Thanks to the folks at Mizkan for sponsoring this culinary adventure. My comments and opinions are my own.
To brine a turkey, in simplest terms, is to soak it in a salty solution. Miraculously (and through osmosis) this causes meats to stay hydrated while cooking and makes for a juicier, more succulent bird when you sit down to eat it.
This year we wanted to take a crack at brining with cooking wine, and wow, it turned out beautifully. I noticed it right from the very first carve.
Brining is not hard at all. We just purchased a food grade container to soak the turkey in.
And the cooking wines were perfect for this recipe. To read more about why cooking wine works so well when brining, check out the infographic in my earlier post here.
Roasted Turkey in White Wine and Citrus Brine
- 1 10-12 pound Turkey
- 1 gallon of water, divided
- ⅔ cup sea salt
- 2 tsp thyme
- 3 tsp pepper corns
- 2-3 Tbs fresh rosemary leaves, plus 2-3 branches
- 5 bay leaves
- 4 garlic cloves
- 1 bottles of Holland House White Cooking Wine
- 2 bottles of Holland House White Cooking Wine with Lemon
- 2 lemons, cut in rounds
- Olive oil
- 2-3 celery stalks
You will also need that food grade bucket with a lid big enough for your turkey.
Make sure your turkey is completely defrosted before your brine it, take into consideration that defrosting can take 2-3 days.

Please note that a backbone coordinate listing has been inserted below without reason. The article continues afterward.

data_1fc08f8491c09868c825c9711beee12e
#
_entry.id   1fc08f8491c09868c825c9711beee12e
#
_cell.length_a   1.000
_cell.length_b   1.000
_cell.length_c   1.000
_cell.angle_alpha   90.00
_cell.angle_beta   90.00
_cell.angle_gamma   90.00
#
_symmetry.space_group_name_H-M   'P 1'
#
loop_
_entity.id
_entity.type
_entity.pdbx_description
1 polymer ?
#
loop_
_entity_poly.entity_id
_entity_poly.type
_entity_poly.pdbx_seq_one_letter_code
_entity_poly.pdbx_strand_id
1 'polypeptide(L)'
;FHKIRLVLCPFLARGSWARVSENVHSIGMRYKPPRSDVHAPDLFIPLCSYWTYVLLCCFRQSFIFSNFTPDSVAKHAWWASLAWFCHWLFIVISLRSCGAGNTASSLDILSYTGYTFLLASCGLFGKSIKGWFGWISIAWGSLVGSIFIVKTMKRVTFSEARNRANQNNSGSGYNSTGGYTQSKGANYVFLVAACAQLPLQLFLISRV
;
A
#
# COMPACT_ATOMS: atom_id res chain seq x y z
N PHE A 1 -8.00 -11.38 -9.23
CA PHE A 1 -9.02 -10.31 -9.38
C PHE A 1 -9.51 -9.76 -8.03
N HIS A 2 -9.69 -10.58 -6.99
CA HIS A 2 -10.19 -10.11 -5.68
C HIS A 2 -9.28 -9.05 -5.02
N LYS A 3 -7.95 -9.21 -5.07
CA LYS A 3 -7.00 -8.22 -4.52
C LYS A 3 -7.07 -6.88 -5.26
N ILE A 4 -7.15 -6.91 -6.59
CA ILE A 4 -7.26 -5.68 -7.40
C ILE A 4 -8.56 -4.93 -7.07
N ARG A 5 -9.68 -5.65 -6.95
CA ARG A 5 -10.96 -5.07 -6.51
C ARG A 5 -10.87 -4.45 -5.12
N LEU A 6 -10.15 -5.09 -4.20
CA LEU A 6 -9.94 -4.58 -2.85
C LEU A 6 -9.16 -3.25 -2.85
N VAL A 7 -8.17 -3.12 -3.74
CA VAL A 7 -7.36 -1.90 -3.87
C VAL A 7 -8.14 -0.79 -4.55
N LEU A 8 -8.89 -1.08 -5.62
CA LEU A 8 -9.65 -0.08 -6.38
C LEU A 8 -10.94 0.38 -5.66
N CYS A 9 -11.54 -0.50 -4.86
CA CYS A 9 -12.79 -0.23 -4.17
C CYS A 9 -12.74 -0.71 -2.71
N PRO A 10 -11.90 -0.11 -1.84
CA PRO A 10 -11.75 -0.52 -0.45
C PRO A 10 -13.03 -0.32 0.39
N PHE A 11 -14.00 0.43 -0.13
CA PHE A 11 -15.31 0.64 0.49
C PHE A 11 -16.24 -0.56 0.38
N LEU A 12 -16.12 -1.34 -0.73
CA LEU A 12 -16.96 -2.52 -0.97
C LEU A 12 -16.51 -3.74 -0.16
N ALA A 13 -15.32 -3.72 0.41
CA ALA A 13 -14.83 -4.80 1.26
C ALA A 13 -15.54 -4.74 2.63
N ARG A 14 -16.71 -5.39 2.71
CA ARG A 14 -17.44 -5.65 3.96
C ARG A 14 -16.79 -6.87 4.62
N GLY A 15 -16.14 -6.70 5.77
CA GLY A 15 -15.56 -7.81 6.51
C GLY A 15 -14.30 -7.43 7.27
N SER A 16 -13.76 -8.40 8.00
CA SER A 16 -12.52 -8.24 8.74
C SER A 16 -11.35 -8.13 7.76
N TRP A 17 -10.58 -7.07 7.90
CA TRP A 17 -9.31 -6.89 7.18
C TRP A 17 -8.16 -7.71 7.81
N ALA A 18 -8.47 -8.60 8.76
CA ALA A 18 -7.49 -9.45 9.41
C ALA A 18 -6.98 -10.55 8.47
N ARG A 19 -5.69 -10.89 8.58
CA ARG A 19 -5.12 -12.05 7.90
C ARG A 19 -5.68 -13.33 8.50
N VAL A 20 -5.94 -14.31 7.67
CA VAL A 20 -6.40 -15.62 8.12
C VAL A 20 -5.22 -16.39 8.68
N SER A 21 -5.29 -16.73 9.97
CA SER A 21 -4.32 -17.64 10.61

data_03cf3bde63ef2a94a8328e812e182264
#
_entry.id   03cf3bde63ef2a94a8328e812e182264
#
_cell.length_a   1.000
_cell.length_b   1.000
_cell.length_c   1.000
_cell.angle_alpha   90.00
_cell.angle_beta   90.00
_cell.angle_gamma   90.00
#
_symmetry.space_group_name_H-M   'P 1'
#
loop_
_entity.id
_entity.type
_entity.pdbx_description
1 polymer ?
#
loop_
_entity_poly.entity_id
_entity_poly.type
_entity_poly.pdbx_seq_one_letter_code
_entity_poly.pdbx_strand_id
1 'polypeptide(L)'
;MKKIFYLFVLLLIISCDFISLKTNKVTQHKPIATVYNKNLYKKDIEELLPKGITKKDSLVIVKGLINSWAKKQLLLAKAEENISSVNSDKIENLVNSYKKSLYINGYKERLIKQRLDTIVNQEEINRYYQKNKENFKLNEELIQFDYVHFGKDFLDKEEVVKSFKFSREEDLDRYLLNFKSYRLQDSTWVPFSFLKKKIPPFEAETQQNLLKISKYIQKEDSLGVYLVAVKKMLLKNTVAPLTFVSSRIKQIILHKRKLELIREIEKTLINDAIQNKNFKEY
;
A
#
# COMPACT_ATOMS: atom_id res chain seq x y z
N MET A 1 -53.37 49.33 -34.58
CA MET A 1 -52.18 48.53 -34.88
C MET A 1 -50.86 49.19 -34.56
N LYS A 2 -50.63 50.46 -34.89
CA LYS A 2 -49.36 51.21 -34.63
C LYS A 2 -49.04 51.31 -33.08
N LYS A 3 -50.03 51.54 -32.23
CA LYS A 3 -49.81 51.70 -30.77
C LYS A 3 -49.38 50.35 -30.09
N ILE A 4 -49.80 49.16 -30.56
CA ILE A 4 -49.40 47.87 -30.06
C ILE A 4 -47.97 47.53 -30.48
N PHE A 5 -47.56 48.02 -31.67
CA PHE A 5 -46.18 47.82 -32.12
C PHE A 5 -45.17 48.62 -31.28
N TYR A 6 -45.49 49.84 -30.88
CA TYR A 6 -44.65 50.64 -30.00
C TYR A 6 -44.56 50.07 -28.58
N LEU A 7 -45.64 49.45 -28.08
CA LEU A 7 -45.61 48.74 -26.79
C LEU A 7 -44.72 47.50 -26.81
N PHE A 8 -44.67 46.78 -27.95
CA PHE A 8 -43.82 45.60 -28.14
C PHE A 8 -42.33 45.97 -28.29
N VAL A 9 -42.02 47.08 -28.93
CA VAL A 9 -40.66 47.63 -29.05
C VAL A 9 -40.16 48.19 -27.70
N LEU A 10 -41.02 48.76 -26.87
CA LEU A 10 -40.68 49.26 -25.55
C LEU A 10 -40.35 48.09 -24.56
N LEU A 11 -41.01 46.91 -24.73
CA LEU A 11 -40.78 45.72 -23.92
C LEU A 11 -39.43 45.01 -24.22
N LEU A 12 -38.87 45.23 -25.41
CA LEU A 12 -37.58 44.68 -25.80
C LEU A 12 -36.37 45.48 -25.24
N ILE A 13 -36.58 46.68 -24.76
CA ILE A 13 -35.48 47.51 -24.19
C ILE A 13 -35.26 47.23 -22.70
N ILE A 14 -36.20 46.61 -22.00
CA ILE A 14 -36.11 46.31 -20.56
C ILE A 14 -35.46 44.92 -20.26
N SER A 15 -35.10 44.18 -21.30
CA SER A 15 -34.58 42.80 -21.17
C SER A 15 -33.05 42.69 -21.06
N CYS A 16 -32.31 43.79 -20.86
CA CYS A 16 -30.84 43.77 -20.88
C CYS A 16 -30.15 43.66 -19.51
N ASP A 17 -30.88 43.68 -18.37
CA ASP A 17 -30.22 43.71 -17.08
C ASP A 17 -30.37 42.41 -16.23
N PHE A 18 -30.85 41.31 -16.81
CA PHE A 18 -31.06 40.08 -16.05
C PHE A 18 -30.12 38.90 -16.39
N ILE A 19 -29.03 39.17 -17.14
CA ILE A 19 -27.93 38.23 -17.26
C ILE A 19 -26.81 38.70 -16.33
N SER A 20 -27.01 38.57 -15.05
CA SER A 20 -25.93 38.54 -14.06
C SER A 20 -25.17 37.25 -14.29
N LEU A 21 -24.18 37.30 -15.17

Pour 2 cups of water in a pot, add salt, thyme, pepper corns, the rosemary leaves, and bay leaves and bring to boil and let it simmer for 5 minutes until all the flavors are combined. Turn off the heat and let it cool down.
When the spices and water are at room temperature, you can start the brining. Put your turkey inside the bucket, add garlic cloves, cooking wine, lemons, water with spices and the rest of the water. The turkey should be completely covered in solution. Cover the bucket and put it in the fridge for 12 hours.
After 12 hours, take the turkey out of the brine, pat it dry and let it rest for 10 minutes. Preheat oven to 400 F. Insert the rosemary branches and celery stalks into the turkey cavity. With a kitchen brush, cover all the turkey with olive oil. Then put it either in a roasting pan by itself, or inside a roasting bag. Bake until cooked through, cooking time will depend on size, on average it is 15-18 minutes per pound. Check your turkey packaging for proper handling, cooking temperature, and time recommendations.
When the turkey is done, take it out of the oven and let it rest for at least 20 minutes before carving. Don’t skip this last step, it is important for achieving a moist, succulent turkey.